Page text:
9. Returning to the UK what is very obvious from then Brexit campaign is that in the current context an exit would be on a right wing, racist basis. The core idea that has dominated the campaign has been ‘taking the country back’ and the need for even stricter border controls that those the EU already imposes. Controls that have killed 10,000 people since 2014. In the situation were even parts of the far left have already capitulated to these sentiments, repeating them with a left gloss, it is clear that a post Exit UK government would at the very least turn towards a migration system designed to end free movement within the EU and replace it with a boss friendly points system that favours the white former colonies even more so than is currently the case.

10. This has already been signaled in the determination of who gets to vote in the referendum and who does not. Migrants to the UK, who are the ones likely to suffer the consequences of Brexit are excluded from the vote. Except for those from Ireland and the commonwealth, i.e. those least likely to be effected are the only migrants with a vote. As if to underline the point, most of the very large population of people with British citizenship who have migrated to other countries will also get to vote, providing they have been registered in the UK at some point in the last 15 years.

11. The run up to the referendum and the referendum campaign itself has right wing nationalist and racist positions within the population and political parties. In the preceding week this reached the extreme of the fascist assassination of Jo Cox and, that same day, the unveiling of an official leave campaign poster that reflects the sort of racist hate imagery used by the Nazis in the 1930s. But these are just the extremes of a widespread shift to the right demonstrated by Economist polling that shows for the first time the vast majority of voter segments identify Immigration as the most important issue.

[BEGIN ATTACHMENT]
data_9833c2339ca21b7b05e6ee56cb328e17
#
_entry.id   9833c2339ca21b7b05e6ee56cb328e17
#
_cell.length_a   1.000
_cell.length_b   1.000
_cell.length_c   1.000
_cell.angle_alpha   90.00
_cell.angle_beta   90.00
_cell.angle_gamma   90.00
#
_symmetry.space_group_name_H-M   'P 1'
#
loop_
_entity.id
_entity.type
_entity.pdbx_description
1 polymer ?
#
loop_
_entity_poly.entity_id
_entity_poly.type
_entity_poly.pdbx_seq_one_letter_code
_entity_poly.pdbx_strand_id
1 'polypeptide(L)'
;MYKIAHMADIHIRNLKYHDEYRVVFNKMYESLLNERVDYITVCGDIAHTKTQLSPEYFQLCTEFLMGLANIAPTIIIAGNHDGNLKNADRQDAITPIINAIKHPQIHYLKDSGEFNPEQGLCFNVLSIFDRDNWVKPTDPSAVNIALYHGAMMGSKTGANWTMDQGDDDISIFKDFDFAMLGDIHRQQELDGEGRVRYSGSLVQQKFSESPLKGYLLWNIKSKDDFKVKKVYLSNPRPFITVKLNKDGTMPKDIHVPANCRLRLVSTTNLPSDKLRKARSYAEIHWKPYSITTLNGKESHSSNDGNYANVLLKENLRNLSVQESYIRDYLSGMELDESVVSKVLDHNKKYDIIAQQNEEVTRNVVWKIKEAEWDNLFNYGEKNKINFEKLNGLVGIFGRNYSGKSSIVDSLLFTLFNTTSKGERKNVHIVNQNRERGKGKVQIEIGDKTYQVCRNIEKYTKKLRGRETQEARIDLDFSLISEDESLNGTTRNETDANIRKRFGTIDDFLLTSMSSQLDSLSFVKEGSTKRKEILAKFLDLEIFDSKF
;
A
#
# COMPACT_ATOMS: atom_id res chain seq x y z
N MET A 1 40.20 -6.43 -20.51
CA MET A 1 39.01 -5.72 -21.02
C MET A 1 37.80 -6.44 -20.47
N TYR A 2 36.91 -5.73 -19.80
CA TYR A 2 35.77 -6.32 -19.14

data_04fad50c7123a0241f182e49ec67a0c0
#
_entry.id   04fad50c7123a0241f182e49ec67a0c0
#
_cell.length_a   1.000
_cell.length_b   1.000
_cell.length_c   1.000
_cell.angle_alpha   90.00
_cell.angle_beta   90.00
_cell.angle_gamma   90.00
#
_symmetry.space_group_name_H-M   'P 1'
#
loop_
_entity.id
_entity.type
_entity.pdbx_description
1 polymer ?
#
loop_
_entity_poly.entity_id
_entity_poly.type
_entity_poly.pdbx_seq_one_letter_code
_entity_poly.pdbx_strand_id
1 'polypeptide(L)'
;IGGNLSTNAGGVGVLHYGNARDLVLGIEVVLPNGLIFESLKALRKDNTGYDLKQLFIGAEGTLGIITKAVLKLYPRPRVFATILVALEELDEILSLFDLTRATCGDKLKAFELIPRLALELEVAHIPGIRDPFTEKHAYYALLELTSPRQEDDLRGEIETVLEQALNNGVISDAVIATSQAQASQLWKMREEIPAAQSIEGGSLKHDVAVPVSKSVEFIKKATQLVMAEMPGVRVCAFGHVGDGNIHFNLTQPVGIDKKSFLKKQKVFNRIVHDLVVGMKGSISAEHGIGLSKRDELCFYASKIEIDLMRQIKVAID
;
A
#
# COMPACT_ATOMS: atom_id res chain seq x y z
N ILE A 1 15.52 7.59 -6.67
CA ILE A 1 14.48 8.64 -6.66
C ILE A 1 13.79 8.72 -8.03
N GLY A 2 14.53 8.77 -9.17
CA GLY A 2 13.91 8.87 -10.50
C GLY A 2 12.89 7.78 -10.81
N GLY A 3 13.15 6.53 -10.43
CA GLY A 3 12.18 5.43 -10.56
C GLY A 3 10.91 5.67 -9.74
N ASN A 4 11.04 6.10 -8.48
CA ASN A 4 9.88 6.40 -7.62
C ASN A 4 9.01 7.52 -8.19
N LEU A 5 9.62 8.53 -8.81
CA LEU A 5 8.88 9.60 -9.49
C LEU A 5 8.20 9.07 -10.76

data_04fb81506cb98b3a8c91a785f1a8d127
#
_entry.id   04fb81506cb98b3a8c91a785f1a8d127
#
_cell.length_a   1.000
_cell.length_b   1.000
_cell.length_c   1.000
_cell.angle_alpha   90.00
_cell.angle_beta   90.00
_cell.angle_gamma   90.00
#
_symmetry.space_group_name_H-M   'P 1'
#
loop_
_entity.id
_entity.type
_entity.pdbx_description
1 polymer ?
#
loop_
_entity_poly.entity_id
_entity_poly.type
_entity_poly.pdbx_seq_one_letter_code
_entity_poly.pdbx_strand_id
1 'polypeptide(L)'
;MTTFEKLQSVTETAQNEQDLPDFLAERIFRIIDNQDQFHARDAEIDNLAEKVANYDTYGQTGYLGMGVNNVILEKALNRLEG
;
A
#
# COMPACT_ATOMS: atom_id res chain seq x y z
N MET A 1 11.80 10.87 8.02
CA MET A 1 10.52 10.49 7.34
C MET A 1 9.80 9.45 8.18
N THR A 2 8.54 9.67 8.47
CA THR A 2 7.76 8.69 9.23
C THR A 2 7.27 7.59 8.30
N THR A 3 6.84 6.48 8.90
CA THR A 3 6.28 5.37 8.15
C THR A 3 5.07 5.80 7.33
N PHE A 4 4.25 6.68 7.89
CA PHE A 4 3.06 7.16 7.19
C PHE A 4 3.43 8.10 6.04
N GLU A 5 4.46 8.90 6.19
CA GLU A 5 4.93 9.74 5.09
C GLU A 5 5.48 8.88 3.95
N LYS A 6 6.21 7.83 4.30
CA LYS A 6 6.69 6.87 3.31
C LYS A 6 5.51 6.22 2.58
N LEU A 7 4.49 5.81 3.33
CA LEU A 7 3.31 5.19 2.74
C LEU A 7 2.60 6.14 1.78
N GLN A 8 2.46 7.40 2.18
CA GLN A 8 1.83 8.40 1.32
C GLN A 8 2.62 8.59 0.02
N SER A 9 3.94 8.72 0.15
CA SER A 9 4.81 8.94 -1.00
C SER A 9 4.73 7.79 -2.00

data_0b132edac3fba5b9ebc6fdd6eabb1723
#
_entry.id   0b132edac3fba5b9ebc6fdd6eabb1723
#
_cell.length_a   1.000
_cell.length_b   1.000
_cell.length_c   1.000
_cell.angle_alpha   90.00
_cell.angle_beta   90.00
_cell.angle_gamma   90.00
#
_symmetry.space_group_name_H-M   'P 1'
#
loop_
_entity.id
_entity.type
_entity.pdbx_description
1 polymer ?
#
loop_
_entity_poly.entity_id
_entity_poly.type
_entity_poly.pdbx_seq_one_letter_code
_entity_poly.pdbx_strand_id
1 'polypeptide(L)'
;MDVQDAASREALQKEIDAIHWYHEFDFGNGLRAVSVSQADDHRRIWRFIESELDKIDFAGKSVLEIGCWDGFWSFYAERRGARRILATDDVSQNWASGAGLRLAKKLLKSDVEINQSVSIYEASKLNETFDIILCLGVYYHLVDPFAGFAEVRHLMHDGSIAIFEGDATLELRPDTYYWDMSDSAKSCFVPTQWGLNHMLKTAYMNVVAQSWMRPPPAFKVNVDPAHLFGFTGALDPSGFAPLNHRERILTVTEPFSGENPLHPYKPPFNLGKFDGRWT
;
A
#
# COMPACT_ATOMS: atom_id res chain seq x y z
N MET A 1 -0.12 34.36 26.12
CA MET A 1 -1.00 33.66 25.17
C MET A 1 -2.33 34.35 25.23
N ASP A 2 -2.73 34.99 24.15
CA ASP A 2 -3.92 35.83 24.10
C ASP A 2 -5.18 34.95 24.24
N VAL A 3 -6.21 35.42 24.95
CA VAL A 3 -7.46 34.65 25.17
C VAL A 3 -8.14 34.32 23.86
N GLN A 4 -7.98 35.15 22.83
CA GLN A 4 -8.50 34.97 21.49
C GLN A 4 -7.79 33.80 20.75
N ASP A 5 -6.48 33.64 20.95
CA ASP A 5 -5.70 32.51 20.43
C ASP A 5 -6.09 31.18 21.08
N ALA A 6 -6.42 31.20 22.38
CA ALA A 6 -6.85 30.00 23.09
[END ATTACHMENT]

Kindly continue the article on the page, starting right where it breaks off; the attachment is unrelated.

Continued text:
12. The referendum opened with sections of the far left deciding to also support an Exit position, the so called Lexit (for Left-Exit). This appears to have been an electoral opportunist calculation that an Exit would damage the government, perhaps forcing an election and that in the election ‘the Party’ might make some minor gains. This is dressed up for public consumption in welfare state nostalgia and NHS protection as if the reality was anything other than the welfare state has been dismantled not by the EU but by successive domestic governments. And that the NHS is likewise targeted not by the EU but by the Tories. Those leading the mainstream Exit campaign are the same people who have argued against minimum wages and limiting working time. If Lexit was originally foolish opportunism choosing to continue to advocate a Lexit vote now that the reality of the campaign is clear is criminal stupidity. We do hope the stakes are not so high but it is worth recalling that this sort of foolishness is not new, in the early 1930s the German Communist Party coined “After Hitler, our turn!”.